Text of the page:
The accumulation from 280 ppm to over 400 and going to 600 is from mining and burning fossilized carbon which had been out of the ecological cycle for far far far longer than ten ice ages. Back then, the biology and the continents and the Sun were different.



posted on Jan, 8 2017 @ 10:04 PM
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originally posted by: TiredofControlFreaks
a reply to: Greven

interesting but what problem are you actually concerned about. Rising CO2 or rising temperatures. Since CO2 is only 1 part of the rising temperature, isn't it in your best temperature to examine other sources that cause temperature change?

Or are you so wedded to the CO2 theory that you can't see past it to anything else?

Tired of Control Freaks


There are numerous potential sources, and they are all are under major investigation by climatologists and have been for decades. What we know: the current change is NOT the Sun or volcanoes, and human activity is the dominant contribution. Though it is not simple to divvy up forcing as independent components (interactions of wavelengths in the atmosphere), a rough estimate is CO2 is a bit over 50% of the anthropogenic contribution. There are other significant anthropogenic contributions, but none are as big as CO2 in terms of size and longevity combined. Controlling these is also important.

There are also anthropogenic cooling influences (many of which are undesirable smog producing effects) which are being measured and quantified.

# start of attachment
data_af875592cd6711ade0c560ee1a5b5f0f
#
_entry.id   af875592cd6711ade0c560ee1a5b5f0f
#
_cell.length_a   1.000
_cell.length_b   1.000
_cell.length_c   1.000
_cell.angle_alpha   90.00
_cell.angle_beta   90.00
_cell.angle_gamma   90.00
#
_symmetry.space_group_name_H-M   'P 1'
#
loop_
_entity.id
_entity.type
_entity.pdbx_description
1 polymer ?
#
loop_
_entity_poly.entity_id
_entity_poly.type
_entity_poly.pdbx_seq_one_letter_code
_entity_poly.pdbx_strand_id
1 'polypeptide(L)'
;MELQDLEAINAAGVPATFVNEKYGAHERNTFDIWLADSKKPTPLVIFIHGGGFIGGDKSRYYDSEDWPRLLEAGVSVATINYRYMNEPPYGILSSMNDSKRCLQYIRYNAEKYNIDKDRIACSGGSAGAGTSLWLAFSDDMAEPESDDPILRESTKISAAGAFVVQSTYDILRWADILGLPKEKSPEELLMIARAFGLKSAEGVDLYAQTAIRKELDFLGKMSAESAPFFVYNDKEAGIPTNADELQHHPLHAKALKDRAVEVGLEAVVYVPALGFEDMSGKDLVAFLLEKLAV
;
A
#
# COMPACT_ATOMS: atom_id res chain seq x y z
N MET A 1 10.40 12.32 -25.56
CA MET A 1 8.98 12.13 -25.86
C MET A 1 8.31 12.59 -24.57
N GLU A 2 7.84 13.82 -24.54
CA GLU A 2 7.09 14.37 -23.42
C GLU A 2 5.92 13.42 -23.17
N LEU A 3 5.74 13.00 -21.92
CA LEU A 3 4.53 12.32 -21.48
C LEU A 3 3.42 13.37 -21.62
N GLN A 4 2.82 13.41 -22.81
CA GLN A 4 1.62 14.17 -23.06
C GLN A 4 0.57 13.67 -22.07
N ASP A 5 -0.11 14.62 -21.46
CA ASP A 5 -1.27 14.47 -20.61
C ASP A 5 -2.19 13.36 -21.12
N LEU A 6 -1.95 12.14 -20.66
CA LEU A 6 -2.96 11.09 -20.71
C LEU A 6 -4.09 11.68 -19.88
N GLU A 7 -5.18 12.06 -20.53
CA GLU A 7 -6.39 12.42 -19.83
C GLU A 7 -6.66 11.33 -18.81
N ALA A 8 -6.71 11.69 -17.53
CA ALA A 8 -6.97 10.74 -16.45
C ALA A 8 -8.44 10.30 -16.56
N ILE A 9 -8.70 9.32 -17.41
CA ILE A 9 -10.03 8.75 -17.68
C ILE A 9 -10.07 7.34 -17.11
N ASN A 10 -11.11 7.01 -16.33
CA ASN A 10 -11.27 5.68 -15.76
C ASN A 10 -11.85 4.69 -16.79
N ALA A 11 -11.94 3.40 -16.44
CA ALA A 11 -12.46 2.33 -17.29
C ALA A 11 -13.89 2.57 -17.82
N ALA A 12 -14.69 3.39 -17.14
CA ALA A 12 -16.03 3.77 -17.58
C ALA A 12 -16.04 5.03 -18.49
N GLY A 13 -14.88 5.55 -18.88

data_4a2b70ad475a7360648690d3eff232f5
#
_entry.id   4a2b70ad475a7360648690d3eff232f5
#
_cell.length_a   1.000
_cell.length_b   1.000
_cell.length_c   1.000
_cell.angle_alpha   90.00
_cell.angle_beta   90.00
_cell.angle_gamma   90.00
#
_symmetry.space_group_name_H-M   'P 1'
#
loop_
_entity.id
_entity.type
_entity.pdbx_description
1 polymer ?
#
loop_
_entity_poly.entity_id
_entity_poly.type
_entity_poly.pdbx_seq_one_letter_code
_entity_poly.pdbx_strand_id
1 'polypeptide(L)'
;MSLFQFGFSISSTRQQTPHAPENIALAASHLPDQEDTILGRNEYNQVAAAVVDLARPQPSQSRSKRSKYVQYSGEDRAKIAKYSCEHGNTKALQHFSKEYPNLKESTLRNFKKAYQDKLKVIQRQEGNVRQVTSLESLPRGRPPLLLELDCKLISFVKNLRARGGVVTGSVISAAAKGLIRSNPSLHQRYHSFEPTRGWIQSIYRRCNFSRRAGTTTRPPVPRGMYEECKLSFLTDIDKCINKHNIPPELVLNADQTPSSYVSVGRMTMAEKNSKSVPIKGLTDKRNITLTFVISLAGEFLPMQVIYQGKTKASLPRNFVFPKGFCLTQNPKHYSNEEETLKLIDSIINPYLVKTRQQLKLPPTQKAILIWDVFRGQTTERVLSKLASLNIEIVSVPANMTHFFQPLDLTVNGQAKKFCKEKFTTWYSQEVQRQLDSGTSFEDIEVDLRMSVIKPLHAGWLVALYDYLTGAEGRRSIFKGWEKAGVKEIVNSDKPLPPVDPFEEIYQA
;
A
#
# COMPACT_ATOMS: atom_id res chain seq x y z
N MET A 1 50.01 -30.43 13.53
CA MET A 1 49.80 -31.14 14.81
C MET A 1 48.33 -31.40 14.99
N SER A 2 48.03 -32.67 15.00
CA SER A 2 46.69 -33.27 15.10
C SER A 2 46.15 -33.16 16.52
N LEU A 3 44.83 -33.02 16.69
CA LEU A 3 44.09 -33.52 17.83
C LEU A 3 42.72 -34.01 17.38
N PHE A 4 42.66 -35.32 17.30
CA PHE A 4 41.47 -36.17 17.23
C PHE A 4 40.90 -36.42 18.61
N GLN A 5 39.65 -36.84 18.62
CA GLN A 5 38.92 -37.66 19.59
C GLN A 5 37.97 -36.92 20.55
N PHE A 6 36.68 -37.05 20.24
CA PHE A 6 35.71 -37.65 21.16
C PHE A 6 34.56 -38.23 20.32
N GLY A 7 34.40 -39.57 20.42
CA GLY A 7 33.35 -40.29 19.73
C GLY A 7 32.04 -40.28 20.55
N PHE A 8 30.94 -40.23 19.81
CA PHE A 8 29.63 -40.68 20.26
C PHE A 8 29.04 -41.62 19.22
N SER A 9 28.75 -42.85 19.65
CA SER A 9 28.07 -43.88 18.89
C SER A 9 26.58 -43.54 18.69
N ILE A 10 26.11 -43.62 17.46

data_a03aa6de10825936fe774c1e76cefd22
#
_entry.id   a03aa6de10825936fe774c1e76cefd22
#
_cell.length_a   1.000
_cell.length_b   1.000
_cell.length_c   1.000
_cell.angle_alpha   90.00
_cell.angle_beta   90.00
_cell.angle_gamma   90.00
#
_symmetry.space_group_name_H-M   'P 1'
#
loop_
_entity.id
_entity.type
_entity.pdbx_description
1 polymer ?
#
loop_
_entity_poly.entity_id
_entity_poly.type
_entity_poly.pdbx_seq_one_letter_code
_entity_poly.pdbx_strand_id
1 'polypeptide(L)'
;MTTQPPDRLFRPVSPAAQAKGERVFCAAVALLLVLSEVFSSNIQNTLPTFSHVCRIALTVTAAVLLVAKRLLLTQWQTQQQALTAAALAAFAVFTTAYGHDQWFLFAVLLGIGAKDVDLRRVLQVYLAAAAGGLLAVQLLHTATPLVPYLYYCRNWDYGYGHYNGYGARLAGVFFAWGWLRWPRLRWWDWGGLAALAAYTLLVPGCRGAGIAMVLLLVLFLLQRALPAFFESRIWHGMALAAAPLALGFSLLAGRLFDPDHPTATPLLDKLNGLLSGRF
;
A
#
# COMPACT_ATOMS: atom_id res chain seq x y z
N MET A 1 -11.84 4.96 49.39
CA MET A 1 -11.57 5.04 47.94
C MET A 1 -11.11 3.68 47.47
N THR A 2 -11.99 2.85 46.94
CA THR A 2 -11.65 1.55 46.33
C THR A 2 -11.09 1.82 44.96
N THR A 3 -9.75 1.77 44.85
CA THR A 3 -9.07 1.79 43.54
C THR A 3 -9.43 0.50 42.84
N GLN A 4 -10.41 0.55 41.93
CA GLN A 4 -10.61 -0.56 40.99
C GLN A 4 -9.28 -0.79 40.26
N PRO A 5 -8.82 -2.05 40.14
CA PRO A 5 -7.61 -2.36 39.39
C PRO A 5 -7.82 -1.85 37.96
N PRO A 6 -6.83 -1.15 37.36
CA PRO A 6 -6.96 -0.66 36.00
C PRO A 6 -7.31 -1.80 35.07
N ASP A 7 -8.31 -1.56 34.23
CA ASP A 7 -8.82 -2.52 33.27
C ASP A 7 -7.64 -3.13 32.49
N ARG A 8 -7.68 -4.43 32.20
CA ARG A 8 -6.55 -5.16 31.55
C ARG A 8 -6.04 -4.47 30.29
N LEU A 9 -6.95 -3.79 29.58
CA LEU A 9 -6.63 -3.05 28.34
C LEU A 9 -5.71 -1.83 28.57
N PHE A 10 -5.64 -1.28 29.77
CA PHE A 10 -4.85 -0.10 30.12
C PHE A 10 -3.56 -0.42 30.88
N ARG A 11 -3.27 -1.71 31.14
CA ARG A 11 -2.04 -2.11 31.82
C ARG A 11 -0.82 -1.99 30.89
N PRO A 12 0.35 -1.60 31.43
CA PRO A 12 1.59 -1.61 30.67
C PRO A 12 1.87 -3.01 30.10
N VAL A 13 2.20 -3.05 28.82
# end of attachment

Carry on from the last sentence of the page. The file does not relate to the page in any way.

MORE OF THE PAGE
posted on Jan, 8 2017 @ 10:12 PM
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a reply to: D8Tee

The Keeling Curve and Global CO2

A Few Words about CO2 Carbon Isotopes
There are two stable isotopes of carbon, C13 and C12. C12 is the more abundant isotope; the natural ratio of C12 to C13 is about 99 to 1. The standard measure of carbon isotopes compares the C12/C13 isotope ratio of the sample in question to the C13/C12 ratio of a standard limestone, according to the expression:

d C13/C12 = ((C13/C12 sample / C13/C12 standard) – 1)*1000.

This expression, commonly termed “del 13”, amplifies small but meaningful differences in the isotopes, which are diagnostic of certain processes and occurrences of carbon. The standard is a uniform Cretaceous limestone with a d 13 value defined as zero. Positive values indicate a heavier composition, i.e., a greater concentration of C13 than the standard. Negative values indicate a lighter composition, i.e., a smaller concentration of C13 than the standard.